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To Get the Job, Ask for It


Could getting a job be as simple as just asking for it? For candidates who already feel like they’re begging to be hired, the idea might seem cringeworthy. But as Kim Thompson points out in a recent post at SF Gate, employers are far more likely to hire enthusiastic candidates than ones who seem like they can take the job or leave it.

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“Truth be told, even though it may feel as though the interview is one-sided with the power being in the hands of the employer, asking for the job does not make you less powerful; it makes you a confident candidate who is interested in contributing,” writes Thompson.

Do You Know What You're Worth?

That doesn’t mean that you have to ask, in so many words, that they give you the job.  Instead, Thompson suggests that candidates ask for the job all the way through the interview, by listening and asking the right questions. (Which is easier to do, if you’re really processing the information the hiring manager is giving you, instead of nervously waiting for your chance to speak.)

How Do You Ask Without Asking?

1. Prepare, but don’t stick to a script.

Do your research on the company and the position ahead of time, and practice giving thoughtful answers to interview questions, as well as formulating questions of your own. Don’t, however, get bogged down in how things were supposed to go, if you get new information.

2. Show results.

Whenever possible, show the interviewer how you’ve solved problems (or improved products, or made your old employers money) by something you’ve done. The STAR technique is an easy way to frame your accomplishments.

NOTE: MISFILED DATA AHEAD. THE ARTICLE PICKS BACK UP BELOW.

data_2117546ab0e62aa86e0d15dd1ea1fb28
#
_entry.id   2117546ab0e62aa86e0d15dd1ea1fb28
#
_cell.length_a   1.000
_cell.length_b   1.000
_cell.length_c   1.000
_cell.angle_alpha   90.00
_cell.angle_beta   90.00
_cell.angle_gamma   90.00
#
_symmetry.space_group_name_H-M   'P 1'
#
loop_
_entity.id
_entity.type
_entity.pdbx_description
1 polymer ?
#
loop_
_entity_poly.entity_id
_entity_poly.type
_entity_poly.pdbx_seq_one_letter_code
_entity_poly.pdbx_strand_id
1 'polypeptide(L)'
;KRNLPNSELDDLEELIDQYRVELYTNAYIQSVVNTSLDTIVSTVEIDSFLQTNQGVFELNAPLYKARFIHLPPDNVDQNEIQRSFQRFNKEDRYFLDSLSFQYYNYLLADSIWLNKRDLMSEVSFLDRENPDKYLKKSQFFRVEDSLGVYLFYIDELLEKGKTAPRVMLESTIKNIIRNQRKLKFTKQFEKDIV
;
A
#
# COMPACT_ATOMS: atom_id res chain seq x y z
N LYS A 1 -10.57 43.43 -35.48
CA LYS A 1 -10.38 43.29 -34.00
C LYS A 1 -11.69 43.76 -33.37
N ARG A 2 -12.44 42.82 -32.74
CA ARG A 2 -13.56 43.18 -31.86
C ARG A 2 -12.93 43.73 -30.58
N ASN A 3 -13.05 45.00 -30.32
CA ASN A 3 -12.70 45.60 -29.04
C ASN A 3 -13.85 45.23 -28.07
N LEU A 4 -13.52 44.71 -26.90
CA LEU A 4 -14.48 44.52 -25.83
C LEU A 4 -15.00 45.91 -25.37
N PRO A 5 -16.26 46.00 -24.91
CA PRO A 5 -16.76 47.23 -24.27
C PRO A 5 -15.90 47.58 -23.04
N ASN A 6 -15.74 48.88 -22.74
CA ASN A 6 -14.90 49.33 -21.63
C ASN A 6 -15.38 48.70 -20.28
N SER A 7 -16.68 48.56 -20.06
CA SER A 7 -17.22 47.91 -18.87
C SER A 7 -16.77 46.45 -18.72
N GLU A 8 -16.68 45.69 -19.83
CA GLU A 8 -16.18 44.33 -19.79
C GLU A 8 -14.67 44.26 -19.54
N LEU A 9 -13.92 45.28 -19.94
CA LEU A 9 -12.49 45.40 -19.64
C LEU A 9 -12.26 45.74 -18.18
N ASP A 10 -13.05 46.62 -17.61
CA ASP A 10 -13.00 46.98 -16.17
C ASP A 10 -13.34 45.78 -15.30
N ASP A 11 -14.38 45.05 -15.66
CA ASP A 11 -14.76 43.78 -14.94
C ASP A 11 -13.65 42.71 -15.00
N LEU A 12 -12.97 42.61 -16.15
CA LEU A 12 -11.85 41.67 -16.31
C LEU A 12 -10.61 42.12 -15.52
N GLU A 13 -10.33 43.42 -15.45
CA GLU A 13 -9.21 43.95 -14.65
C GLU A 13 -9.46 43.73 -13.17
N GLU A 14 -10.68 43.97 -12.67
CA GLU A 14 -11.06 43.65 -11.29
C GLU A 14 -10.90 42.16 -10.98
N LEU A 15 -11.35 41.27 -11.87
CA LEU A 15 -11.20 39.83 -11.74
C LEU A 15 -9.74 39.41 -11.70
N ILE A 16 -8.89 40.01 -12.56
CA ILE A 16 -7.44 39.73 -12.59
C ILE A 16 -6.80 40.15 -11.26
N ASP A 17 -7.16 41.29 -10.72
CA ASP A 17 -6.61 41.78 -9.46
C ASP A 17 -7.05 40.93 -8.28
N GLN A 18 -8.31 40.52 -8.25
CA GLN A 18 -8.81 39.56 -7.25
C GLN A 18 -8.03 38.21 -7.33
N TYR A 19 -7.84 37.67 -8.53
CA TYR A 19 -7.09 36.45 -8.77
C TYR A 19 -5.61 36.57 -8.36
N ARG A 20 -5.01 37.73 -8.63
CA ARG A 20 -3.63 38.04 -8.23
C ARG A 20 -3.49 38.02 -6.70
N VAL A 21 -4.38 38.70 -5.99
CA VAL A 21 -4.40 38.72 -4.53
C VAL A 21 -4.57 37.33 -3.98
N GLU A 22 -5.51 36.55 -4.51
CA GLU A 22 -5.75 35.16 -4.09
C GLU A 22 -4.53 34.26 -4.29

3. Ask for next steps.

At the end of the interview, ask what comes next in the hiring process. And remember your part: a thank-you note or email shows your continued interest in the job. Plus, good manners are always a selling point.

Tell Us What You Think

How do you ace a job interview? We want to hear from you! Leave a comment or join the discussion on Twitter.

Jen Hubley Luckwaldt
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DRF has missed the point of the article. Doing research is as easy as going to the employer’s web site and learning about the company. Ask yourself the who, what, why, and where questions when studying the web site. For example, memorize a few key points of the company’s history. The idea of asking for the job is all about attitude and preparation.


Yet another job search article that says “do research” with no details on what kind of information should be pursued or where to find it.

This article has a misleading title.  Finding out that literally asking for a job can make a difference in an interview would have been news to me.  The idea that interviewers want smiles and enthusiasm is not news at all.

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